Wednesday, November 19, 2008

Not an ache, exactly...

Here's the email I sent to my friend M who asked about the ache:

Hmm, lot's of questions. I certainly don't know how to answer them, but I'll take a stab.

I also find rude kids really annoying, and would hate to have one of those. I don't think kids are born rude. I think they learn it from their family, friends, and society. So we won't raise rude kids - we'll raise really good ones. I think most of the problem is they way people parent these days. A lot of parents are afraid to be strict with their kids. They need discipline.

I also find suburban kids really annoying, so we won't be having one of those either. We also find suburban moms really annoying. We live in the city. We can walk to many things we need, including close friends and a playground. We only have one car. If we don't have a suburban life, we can't have a suburban kid.

You develop the kid the way you want. It takes thought and effort. I think many people just go through their lives and get really busy and don't think about it, but we will. Community service is very important to us. We volunteer now and we will continue to volunteer when we have children. Spiritual foundation is really important to us. We attend church, and we celebrate rituals at home, and we'll continue to do this, and probably do it more when we have children. We will do our best to make sure they aren't snot-nosed brats.

As for ache, I don't know that I would describe it like that. I know some people have an ache. We don't have an ache - we have a desire, but it's not an ache. We both always wanted kids. K had some young cousins born when she was in high school and college and she just really loved spending time with them. We both always envisioned ourselves as mothers. We love spending time with our friends kids - very fun to be with but also very well behaved. And just very cool - the 8 year old plays the drums!

As for the timing, we are at a good place in our lives now. We are both in stable jobs with decent income. We love our neighborhood and have developed strong bonds with friends in our area. We have a good church to bring them to. We own our home. Things could certainly be better - it's always nice to have more money, it would be great to be more advanced in our careers - but these things will always be there. You always feel like you need more money and you always want to keep advancing in your career.

Age was a big factor for us. Adoption was something we always talked about, but it's becoming harder and harder to do international adoption these days as a same-sex couple. Many countries ban adoptions by same-sex couples, so you have to lie and pretend you are single, which is really difficult with home visits and financial checks and everything. And many countries have started requiring people to be married because they've realized that all of the same-sex couples are lying. As for domestic adoption, generally I've heard that many places will work with same-sex couples (not all - for example, Catholic charities runs a major adoption agency) but the person placing the child up for adoption often has an 'ideal family' in their head regarding who they want to raise their child, and same-sex couples don't fit that image. So we decided that adoption was out, also because it is is super-expensive ($30K +).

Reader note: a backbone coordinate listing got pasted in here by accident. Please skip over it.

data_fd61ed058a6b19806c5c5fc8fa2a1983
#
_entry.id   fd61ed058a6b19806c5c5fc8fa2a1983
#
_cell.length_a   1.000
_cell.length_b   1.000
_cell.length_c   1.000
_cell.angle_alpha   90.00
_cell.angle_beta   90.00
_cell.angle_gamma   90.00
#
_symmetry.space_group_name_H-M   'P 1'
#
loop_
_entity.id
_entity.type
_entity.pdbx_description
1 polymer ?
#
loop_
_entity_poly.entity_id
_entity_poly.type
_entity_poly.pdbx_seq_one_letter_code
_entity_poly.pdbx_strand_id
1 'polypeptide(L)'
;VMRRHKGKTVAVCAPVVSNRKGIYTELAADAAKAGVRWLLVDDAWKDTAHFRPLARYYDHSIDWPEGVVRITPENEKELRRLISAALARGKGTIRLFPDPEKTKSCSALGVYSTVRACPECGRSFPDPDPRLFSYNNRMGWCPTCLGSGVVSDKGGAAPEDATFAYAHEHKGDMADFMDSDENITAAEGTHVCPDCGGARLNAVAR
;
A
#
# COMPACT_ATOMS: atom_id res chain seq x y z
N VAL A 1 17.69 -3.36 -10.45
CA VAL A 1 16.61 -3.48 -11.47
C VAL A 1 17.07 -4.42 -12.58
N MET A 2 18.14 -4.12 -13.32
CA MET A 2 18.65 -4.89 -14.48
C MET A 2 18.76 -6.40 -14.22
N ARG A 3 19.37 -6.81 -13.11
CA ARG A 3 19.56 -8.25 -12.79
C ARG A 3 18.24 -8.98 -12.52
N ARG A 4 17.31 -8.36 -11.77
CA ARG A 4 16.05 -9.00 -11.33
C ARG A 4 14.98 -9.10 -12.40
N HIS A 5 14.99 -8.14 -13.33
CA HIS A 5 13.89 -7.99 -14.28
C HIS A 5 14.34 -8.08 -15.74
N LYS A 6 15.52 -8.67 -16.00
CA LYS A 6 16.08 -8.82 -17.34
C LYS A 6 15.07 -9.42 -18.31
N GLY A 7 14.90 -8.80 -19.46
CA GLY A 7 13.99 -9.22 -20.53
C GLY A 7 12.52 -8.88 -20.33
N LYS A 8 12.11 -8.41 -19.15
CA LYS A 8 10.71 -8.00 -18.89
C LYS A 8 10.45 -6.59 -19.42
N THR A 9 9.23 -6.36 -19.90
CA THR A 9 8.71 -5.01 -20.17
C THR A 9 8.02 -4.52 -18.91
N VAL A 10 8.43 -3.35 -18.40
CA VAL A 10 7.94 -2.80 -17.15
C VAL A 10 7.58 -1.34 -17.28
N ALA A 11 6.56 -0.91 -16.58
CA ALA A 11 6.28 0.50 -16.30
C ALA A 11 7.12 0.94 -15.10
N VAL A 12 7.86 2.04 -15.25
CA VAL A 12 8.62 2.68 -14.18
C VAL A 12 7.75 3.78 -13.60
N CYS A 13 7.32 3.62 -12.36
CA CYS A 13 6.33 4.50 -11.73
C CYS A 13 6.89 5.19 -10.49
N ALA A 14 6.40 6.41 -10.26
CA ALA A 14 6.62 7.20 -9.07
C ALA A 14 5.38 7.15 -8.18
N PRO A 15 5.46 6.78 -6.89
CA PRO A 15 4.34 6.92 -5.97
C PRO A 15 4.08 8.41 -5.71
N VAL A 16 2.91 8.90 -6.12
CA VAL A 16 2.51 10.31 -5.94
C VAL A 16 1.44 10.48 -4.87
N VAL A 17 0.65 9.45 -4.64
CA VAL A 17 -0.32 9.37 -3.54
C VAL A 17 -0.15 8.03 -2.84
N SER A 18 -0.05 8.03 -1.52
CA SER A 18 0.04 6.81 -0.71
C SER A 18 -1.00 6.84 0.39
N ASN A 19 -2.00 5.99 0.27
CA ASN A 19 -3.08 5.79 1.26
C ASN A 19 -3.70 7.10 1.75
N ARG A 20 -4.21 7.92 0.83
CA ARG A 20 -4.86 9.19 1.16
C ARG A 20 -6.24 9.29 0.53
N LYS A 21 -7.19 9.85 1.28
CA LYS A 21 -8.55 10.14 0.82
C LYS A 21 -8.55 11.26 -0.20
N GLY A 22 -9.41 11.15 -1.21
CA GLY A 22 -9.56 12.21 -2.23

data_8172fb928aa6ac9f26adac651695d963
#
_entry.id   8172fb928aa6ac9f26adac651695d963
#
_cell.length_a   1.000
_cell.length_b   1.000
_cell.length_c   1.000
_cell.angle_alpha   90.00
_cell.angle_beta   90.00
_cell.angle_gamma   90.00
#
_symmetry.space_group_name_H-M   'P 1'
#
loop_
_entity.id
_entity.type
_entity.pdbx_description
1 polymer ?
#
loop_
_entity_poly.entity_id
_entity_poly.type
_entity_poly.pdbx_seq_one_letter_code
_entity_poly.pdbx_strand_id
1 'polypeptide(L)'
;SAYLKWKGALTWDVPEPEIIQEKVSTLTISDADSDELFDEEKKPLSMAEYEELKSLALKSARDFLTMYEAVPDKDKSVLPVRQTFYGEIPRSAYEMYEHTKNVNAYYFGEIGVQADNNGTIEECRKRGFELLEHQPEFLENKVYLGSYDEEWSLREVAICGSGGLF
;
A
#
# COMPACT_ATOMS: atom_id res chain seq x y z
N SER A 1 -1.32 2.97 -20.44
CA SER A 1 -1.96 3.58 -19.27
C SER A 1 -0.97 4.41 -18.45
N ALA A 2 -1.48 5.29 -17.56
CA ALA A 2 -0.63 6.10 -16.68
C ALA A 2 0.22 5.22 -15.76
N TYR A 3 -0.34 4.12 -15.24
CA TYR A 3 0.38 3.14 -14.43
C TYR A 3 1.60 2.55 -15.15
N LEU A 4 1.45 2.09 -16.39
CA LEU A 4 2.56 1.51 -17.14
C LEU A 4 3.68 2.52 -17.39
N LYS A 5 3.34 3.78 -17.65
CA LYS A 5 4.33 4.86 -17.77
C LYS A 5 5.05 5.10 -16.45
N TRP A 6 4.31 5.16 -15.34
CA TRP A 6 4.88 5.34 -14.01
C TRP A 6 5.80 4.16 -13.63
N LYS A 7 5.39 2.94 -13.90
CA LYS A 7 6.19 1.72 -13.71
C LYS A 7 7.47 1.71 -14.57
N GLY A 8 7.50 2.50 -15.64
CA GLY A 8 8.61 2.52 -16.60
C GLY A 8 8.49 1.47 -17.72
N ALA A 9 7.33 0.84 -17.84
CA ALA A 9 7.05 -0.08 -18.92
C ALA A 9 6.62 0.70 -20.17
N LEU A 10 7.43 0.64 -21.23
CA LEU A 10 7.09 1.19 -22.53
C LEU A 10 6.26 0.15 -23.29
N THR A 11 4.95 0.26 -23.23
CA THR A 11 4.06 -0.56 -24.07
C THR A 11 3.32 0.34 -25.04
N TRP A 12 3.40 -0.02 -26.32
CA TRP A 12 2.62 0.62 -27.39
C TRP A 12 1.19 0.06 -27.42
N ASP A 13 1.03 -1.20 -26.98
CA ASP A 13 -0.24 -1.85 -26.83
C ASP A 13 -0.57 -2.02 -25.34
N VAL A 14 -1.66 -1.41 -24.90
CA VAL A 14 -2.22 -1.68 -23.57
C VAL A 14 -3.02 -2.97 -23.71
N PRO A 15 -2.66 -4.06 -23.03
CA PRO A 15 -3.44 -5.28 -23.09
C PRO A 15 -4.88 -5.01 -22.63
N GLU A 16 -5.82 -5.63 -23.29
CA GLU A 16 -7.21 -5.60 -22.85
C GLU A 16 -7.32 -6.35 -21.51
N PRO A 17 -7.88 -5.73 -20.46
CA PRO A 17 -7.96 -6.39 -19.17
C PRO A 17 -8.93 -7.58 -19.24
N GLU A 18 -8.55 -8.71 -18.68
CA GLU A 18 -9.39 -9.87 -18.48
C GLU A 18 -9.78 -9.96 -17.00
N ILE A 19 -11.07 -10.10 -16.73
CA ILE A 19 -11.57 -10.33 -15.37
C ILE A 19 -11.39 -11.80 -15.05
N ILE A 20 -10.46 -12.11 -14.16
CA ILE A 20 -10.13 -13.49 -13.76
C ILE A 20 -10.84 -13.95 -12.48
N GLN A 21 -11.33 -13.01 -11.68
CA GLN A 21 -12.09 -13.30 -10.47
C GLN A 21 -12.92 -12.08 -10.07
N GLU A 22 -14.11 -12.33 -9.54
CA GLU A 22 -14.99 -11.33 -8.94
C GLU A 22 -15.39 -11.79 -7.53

So if you aren't adopting, age become a big deal. It's already hard to get pregnant using frozen sperm. Fresh sperm and sex with a man have much higher rates of pregnancy. As you get older, your ability to get pregnant goes down. So if you are older and using frozen sperm, you just really don't have great chances. We know many 35+ women trying to get pregnant using frozen sperm and trying for years. I know one woman who started trying in her late 30's and took five years to get pregnant. This stuff is not cheap - we were spending $1500 a month and I wasn't even taking any fertility drugs or doing anything very aggressive. These older women spend thousands per month and still have no baby to show for it. It's emotionally draining and financially draining. We didn't want to go through that, so we started early when I was only 29. This way we can squeeze in one more before I turn 35.

How do you know it's the right time? You never do, really, because where is life taking us? But it can't be the wrong time. K and I are strong together. We support each other very well. Neither of us ever feels we do more around the house, or that we work harder than the other. We've struck a true balance, a true partnership, and we'll be great parents together. That much we know. So whatever we do, as long as we're doing it together, we'll be great, and we'll love it. I certainly would never want to be my mom or my dad, and raise a child. My mom did all of the housework and child care and worked. My dad worked even harder at work and didn't have a strong relationship with his kids. But that's not the relationship we have. Do you know what I mean?

As for what kind of woman you are? I'm not sure I can answer that one. Fiercely independent. Not willing to be tied down. Skeptical. You love your job. You work hard. Do these things sound right?

So what are these pictures you've attached? You didn't tell me anything about them. I'm attaching a picture of my big belly. I already had a big belly before, so I look farther along than I am. But now, instead of looking like fat, my belly has gotten hard and well formed. I haven't gained any weight but haven't been able to button my pants in over a month. it's strange. I'm learning a lot about the female body.

So that's a lot of stuff about me, probably more than enough. So I'm signing off now.

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